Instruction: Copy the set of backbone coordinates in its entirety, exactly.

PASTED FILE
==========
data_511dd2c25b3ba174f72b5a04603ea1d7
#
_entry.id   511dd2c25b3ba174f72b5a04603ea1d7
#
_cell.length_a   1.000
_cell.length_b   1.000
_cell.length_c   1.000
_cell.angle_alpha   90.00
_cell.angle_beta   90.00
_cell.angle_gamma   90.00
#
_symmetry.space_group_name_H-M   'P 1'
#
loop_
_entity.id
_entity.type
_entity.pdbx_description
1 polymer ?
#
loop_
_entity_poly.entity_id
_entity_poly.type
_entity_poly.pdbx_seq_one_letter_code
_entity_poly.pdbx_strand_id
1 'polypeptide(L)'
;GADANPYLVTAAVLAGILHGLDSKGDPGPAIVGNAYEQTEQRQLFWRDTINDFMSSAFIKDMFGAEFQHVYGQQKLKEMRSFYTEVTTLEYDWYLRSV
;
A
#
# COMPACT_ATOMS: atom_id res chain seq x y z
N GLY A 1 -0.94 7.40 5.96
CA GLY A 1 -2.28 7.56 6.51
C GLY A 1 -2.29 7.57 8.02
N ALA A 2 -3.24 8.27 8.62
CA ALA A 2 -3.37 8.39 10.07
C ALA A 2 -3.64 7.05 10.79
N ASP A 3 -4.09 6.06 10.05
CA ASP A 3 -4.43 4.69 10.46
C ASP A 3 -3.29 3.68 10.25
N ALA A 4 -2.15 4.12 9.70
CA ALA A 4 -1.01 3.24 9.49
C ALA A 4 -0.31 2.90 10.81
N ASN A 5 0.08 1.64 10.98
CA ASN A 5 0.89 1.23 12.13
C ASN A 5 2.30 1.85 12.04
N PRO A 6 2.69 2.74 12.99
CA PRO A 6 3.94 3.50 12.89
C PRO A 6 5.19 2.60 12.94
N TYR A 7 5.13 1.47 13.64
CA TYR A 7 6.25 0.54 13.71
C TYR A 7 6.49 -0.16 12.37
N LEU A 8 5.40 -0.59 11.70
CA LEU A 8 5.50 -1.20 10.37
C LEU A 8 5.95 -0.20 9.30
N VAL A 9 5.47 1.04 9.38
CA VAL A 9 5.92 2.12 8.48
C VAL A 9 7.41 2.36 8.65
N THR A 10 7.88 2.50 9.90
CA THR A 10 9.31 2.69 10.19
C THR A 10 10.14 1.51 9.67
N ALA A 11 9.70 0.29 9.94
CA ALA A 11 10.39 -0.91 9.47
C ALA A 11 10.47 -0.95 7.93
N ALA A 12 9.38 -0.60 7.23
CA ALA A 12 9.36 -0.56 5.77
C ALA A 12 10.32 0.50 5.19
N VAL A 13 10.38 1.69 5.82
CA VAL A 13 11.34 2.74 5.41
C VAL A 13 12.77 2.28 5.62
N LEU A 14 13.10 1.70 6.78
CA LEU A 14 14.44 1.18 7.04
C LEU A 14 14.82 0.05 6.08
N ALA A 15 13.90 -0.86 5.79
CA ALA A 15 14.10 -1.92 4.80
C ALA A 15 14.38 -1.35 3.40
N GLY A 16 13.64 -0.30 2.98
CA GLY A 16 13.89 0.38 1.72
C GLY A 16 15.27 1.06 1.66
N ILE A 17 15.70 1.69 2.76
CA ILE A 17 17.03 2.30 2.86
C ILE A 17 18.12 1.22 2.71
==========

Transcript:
data_511dd2c25b3ba174f72b5a04603ea1d7
#
_entry.id   511dd2c25b3ba174f72b5a04603ea1d7
#
_cell.length_a   1.000
_cell.length_b   1.000
_cell.length_c   1.000
_cell.angle_alpha   90.00
_cell.angle_beta   90.00
_cell.angle_gamma   90.00
#
_symmetry.space_group_name_H-M   'P 1'
#
loop_
_entity.id
_entity.type
_entity.pdbx_description
1 polymer ?
#
loop_
_entity_poly.entity_id
_entity_poly.type
_entity_poly.pdbx_seq_one_letter_code
_entity_poly.pdbx_strand_id
1 'polypeptide(L)'
;GADANPYLVTAAVLAGILHGLDSKGDPGPAIVGNAYEQTEQRQLFWRDTINDFMSSAFIKDMFGAEFQHVYGQQKLKEMRSFYTEVTTLEYDWYLRSV
;
A
#
# COMPACT_ATOMS: atom_id res chain seq x y z
N GLY A 1 -0.94 7.40 5.96
CA GLY A 1 -2.28 7.56 6.51
C GLY A 1 -2.29 7.57 8.02
N ALA A 2 -3.24 8.27 8.62
CA ALA A 2 -3.37 8.39 10.07
C ALA A 2 -3.64 7.05 10.79
N ASP A 3 -4.09 6.06 10.05
CA ASP A 3 -4.43 4.69 10.46
C ASP A 3 -3.29 3.68 10.25
N ALA A 4 -2.15 4.12 9.70
CA ALA A 4 -1.01 3.24 9.49
C ALA A 4 -0.31 2.90 10.81
N ASN A 5 0.08 1.64 10.98
CA ASN A 5 0.89 1.23 12.13
C ASN A 5 2.30 1.85 12.04
N PRO A 6 2.69 2.74 12.99
CA PRO A 6 3.94 3.50 12.89
C PRO A 6 5.19 2.60 12.94
N TYR A 7 5.13 1.47 13.64
CA TYR A 7 6.25 0.54 13.71
C TYR A 7 6.49 -0.16 12.37
N LEU A 8 5.40 -0.59 11.70
CA LEU A 8 5.50 -1.20 10.37
C LEU A 8 5.95 -0.20 9.30
N VAL A 9 5.47 1.04 9.38
CA VAL A 9 5.92 2.12 8.48
C VAL A 9 7.41 2.36 8.65
N THR A 10 7.88 2.50 9.90
CA THR A 10 9.31 2.69 10.19
C THR A 10 10.14 1.51 9.67
N ALA A 11 9.70 0.29 9.94
CA ALA A 11 10.39 -0.91 9.47
C ALA A 11 10.47 -0.95 7.93
N ALA A 12 9.38 -0.60 7.23
CA ALA A 12 9.36 -0.56 5.77
C ALA A 12 10.32 0.50 5.19
N VAL A 13 10.38 1.69 5.82
CA VAL A 13 11.34 2.74 5.41
C VAL A 13 12.77 2.28 5.62
N LEU A 14 13.10 1.70 6.78
CA LEU A 14 14.44 1.18 7.04
C LEU A 14 14.82 0.05 6.08
N ALA A 15 13.90 -0.86 5.79
CA ALA A 15 14.10 -1.92 4.80
C ALA A 15 14.38 -1.35 3.40
N GLY A 16 13.64 -0.30 2.98
CA GLY A 16 13.89 0.38 1.72
C GLY A 16 15.27 1.06 1.66
N ILE A 17 15.70 1.69 2.76
CA ILE A 17 17.03 2.30 2.86
C ILE A 17 18.12 1.22 2.71